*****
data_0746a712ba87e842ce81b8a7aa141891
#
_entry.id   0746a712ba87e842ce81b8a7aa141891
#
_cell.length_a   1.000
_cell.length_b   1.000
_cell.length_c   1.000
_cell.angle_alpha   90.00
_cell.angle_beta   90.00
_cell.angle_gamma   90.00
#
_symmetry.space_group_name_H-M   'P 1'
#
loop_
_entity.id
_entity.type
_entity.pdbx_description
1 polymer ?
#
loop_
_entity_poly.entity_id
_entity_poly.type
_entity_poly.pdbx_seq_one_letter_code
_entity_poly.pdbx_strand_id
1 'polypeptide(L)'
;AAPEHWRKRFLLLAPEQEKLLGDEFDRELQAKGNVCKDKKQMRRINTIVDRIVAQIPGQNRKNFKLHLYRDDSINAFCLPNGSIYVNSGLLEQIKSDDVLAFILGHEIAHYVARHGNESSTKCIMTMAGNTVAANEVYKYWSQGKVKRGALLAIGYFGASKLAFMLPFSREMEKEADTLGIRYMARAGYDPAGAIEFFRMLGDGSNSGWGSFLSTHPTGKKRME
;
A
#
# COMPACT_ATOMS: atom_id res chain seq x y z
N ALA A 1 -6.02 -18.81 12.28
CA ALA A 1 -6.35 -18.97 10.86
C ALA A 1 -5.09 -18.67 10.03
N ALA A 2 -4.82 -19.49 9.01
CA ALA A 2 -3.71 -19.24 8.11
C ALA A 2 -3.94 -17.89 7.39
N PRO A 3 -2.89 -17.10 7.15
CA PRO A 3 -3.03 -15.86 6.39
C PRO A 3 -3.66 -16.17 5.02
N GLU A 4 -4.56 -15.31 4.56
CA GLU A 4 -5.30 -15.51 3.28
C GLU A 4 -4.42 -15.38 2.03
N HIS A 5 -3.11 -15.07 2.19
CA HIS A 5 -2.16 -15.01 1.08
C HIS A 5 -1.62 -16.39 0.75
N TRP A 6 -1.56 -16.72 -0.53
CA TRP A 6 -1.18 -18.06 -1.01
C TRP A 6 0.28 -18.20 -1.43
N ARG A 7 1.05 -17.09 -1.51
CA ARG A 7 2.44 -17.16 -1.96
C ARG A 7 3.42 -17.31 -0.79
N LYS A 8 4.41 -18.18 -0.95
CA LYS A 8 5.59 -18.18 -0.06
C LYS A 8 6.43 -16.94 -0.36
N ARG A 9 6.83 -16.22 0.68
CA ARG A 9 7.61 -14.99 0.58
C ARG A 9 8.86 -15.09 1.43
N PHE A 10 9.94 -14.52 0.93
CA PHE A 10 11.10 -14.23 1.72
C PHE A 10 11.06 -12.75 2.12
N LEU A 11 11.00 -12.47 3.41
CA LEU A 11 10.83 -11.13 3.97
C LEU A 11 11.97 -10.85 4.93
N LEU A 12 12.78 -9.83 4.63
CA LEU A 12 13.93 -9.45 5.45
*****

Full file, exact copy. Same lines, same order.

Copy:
data_0746a712ba87e842ce81b8a7aa141891
#
_entry.id   0746a712ba87e842ce81b8a7aa141891
#
_cell.length_a   1.000
_cell.length_b   1.000
_cell.length_c   1.000
_cell.angle_alpha   90.00
_cell.angle_beta   90.00
_cell.angle_gamma   90.00
#
_symmetry.space_group_name_H-M   'P 1'
#
loop_
_entity.id
_entity.type
_entity.pdbx_description
1 polymer ?
#
loop_
_entity_poly.entity_id
_entity_poly.type
_entity_poly.pdbx_seq_one_letter_code
_entity_poly.pdbx_strand_id
1 'polypeptide(L)'
;AAPEHWRKRFLLLAPEQEKLLGDEFDRELQAKGNVCKDKKQMRRINTIVDRIVAQIPGQNRKNFKLHLYRDDSINAFCLPNGSIYVNSGLLEQIKSDDVLAFILGHEIAHYVARHGNESSTKCIMTMAGNTVAANEVYKYWSQGKVKRGALLAIGYFGASKLAFMLPFSREMEKEADTLGIRYMARAGYDPAGAIEFFRMLGDGSNSGWGSFLSTHPTGKKRME
;
A
#
# COMPACT_ATOMS: atom_id res chain seq x y z
N ALA A 1 -6.02 -18.81 12.28
CA ALA A 1 -6.35 -18.97 10.86
C ALA A 1 -5.09 -18.67 10.03
N ALA A 2 -4.82 -19.49 9.01
CA ALA A 2 -3.71 -19.24 8.11
C ALA A 2 -3.94 -17.89 7.39
N PRO A 3 -2.89 -17.10 7.15
CA PRO A 3 -3.03 -15.86 6.39
C PRO A 3 -3.66 -16.17 5.02
N GLU A 4 -4.56 -15.31 4.56
CA GLU A 4 -5.30 -15.51 3.28
C GLU A 4 -4.42 -15.38 2.03
N HIS A 5 -3.11 -15.07 2.19
CA HIS A 5 -2.16 -15.01 1.08
C HIS A 5 -1.62 -16.39 0.75
N TRP A 6 -1.56 -16.72 -0.53
CA TRP A 6 -1.18 -18.06 -1.01
C TRP A 6 0.28 -18.20 -1.43
N ARG A 7 1.05 -17.09 -1.51
CA ARG A 7 2.44 -17.16 -1.96
C ARG A 7 3.42 -17.31 -0.79
N LYS A 8 4.41 -18.18 -0.95
CA LYS A 8 5.59 -18.18 -0.06
C LYS A 8 6.43 -16.94 -0.36
N ARG A 9 6.83 -16.22 0.68
CA ARG A 9 7.61 -14.99 0.58
C ARG A 9 8.86 -15.09 1.43
N PHE A 10 9.94 -14.52 0.93
CA PHE A 10 11.10 -14.23 1.72
C PHE A 10 11.06 -12.75 2.12
N LEU A 11 11.00 -12.47 3.41
CA LEU A 11 10.83 -11.13 3.97
C LEU A 11 11.97 -10.85 4.93
N LEU A 12 12.78 -9.83 4.63
CA LEU A 12 13.93 -9.45 5.45